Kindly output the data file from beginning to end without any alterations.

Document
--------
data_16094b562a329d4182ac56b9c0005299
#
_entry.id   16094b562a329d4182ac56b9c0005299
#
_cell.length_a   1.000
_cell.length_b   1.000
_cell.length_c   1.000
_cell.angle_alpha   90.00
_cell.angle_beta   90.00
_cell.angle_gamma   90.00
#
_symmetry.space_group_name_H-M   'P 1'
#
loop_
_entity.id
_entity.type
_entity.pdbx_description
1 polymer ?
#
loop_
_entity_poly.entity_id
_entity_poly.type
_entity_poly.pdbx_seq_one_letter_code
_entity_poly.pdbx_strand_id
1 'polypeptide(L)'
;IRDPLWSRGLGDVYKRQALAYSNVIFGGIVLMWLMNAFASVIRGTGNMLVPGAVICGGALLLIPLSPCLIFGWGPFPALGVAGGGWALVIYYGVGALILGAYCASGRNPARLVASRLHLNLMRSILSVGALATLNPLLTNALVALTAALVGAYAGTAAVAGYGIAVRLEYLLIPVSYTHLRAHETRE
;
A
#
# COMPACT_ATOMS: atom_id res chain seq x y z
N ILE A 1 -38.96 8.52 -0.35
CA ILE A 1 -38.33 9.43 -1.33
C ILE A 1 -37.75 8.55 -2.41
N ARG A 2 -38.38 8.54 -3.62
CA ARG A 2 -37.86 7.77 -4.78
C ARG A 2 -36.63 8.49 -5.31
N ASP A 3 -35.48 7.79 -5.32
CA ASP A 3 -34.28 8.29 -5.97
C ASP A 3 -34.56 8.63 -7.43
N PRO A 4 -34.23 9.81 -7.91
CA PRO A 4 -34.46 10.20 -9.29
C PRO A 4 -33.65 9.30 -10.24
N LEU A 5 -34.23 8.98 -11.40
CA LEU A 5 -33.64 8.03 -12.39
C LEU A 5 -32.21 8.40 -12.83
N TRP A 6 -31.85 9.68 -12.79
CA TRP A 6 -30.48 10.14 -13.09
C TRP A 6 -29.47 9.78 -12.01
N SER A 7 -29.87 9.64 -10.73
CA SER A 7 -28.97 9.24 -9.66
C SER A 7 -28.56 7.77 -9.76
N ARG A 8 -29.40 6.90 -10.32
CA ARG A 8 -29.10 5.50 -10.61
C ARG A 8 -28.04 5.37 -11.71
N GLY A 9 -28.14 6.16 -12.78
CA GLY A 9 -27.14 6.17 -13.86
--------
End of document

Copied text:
data_16094b562a329d4182ac56b9c0005299
#
_entry.id   16094b562a329d4182ac56b9c0005299
#
_cell.length_a   1.000
_cell.length_b   1.000
_cell.length_c   1.000
_cell.angle_alpha   90.00
_cell.angle_beta   90.00
_cell.angle_gamma   90.00
#
_symmetry.space_group_name_H-M   'P 1'
#
loop_
_entity.id
_entity.type
_entity.pdbx_description
1 polymer ?
#
loop_
_entity_poly.entity_id
_entity_poly.type
_entity_poly.pdbx_seq_one_letter_code
_entity_poly.pdbx_strand_id
1 'polypeptide(L)'
;IRDPLWSRGLGDVYKRQALAYSNVIFGGIVLMWLMNAFASVIRGTGNMLVPGAVICGGALLLIPLSPCLIFGWGPFPALGVAGGGWALVIYYGVGALILGAYCASGRNPARLVASRLHLNLMRSILSVGALATLNPLLTNALVALTAALVGAYAGTAAVAGYGIAVRLEYLLIPVSYTHLRAHETRE
;
A
#
# COMPACT_ATOMS: atom_id res chain seq x y z
N ILE A 1 -38.96 8.52 -0.35
CA ILE A 1 -38.33 9.43 -1.33
C ILE A 1 -37.75 8.55 -2.41
N ARG A 2 -38.38 8.54 -3.62
CA ARG A 2 -37.86 7.77 -4.78
C ARG A 2 -36.63 8.49 -5.31
N ASP A 3 -35.48 7.79 -5.32
CA ASP A 3 -34.28 8.29 -5.97
C ASP A 3 -34.56 8.63 -7.43
N PRO A 4 -34.23 9.81 -7.91
CA PRO A 4 -34.46 10.20 -9.29
C PRO A 4 -33.65 9.30 -10.24
N LEU A 5 -34.23 8.98 -11.40
CA LEU A 5 -33.64 8.03 -12.39
C LEU A 5 -32.21 8.40 -12.83
N TRP A 6 -31.85 9.68 -12.79
CA TRP A 6 -30.48 10.14 -13.09
C TRP A 6 -29.47 9.78 -12.01
N SER A 7 -29.87 9.64 -10.73
CA SER A 7 -28.97 9.24 -9.66
C SER A 7 -28.56 7.77 -9.76
N ARG A 8 -29.40 6.90 -10.32
CA ARG A 8 -29.10 5.50 -10.61
C ARG A 8 -28.04 5.37 -11.71
N GLY A 9 -28.14 6.16 -12.78
CA GLY A 9 -27.14 6.17 -13.86